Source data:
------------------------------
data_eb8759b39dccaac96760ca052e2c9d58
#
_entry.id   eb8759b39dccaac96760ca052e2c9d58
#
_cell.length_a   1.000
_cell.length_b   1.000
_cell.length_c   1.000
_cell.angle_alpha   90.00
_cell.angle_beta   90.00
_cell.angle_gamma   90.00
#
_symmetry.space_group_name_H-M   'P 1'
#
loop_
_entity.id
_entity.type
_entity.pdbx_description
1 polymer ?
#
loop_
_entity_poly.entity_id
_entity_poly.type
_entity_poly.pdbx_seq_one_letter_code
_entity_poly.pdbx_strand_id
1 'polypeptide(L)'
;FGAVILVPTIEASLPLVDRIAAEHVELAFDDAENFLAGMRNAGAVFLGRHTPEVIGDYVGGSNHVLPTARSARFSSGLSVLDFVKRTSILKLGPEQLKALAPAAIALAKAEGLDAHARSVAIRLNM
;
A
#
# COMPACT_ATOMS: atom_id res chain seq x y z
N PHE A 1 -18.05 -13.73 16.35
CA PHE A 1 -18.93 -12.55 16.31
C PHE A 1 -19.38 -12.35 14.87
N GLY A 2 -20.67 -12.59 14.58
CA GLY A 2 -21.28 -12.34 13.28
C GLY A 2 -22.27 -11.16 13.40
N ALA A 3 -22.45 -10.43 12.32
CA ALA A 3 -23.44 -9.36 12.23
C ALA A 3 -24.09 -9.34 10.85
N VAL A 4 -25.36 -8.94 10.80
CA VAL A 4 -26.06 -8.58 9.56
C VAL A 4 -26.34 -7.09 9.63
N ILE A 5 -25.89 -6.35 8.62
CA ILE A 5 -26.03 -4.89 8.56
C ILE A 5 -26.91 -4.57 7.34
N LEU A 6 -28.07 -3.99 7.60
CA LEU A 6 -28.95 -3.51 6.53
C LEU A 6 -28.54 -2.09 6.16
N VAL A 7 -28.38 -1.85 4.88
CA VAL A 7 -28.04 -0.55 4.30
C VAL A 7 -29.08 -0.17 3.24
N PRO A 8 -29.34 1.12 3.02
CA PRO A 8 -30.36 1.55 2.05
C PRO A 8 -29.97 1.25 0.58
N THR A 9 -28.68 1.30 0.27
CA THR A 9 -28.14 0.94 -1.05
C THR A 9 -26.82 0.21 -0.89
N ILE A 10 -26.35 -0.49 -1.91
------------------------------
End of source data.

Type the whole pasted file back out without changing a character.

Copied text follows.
data_eb8759b39dccaac96760ca052e2c9d58
#
_entry.id   eb8759b39dccaac96760ca052e2c9d58
#
_cell.length_a   1.000
_cell.length_b   1.000
_cell.length_c   1.000
_cell.angle_alpha   90.00
_cell.angle_beta   90.00
_cell.angle_gamma   90.00
#
_symmetry.space_group_name_H-M   'P 1'
#
loop_
_entity.id
_entity.type
_entity.pdbx_description
1 polymer ?
#
loop_
_entity_poly.entity_id
_entity_poly.type
_entity_poly.pdbx_seq_one_letter_code
_entity_poly.pdbx_strand_id
1 'polypeptide(L)'
;FGAVILVPTIEASLPLVDRIAAEHVELAFDDAENFLAGMRNAGAVFLGRHTPEVIGDYVGGSNHVLPTARSARFSSGLSVLDFVKRTSILKLGPEQLKALAPAAIALAKAEGLDAHARSVAIRLNM
;
A
#
# COMPACT_ATOMS: atom_id res chain seq x y z
N PHE A 1 -18.05 -13.73 16.35
CA PHE A 1 -18.93 -12.55 16.31
C PHE A 1 -19.38 -12.35 14.87
N GLY A 2 -20.67 -12.59 14.58
CA GLY A 2 -21.28 -12.34 13.28
C GLY A 2 -22.27 -11.16 13.40
N ALA A 3 -22.45 -10.43 12.32
CA ALA A 3 -23.44 -9.36 12.23
C ALA A 3 -24.09 -9.34 10.85
N VAL A 4 -25.36 -8.94 10.80
CA VAL A 4 -26.06 -8.58 9.56
C VAL A 4 -26.34 -7.09 9.63
N ILE A 5 -25.89 -6.35 8.62
CA ILE A 5 -26.03 -4.89 8.56
C ILE A 5 -26.91 -4.57 7.34
N LEU A 6 -28.07 -3.99 7.60
CA LEU A 6 -28.95 -3.51 6.53
C LEU A 6 -28.54 -2.09 6.16
N VAL A 7 -28.38 -1.85 4.88
CA VAL A 7 -28.04 -0.55 4.30
C VAL A 7 -29.08 -0.17 3.24
N PRO A 8 -29.34 1.12 3.02
CA PRO A 8 -30.36 1.55 2.05
C PRO A 8 -29.97 1.25 0.58
N THR A 9 -28.68 1.30 0.27
CA THR A 9 -28.14 0.94 -1.05
C THR A 9 -26.82 0.21 -0.89
N ILE A 10 -26.35 -0.49 -1.91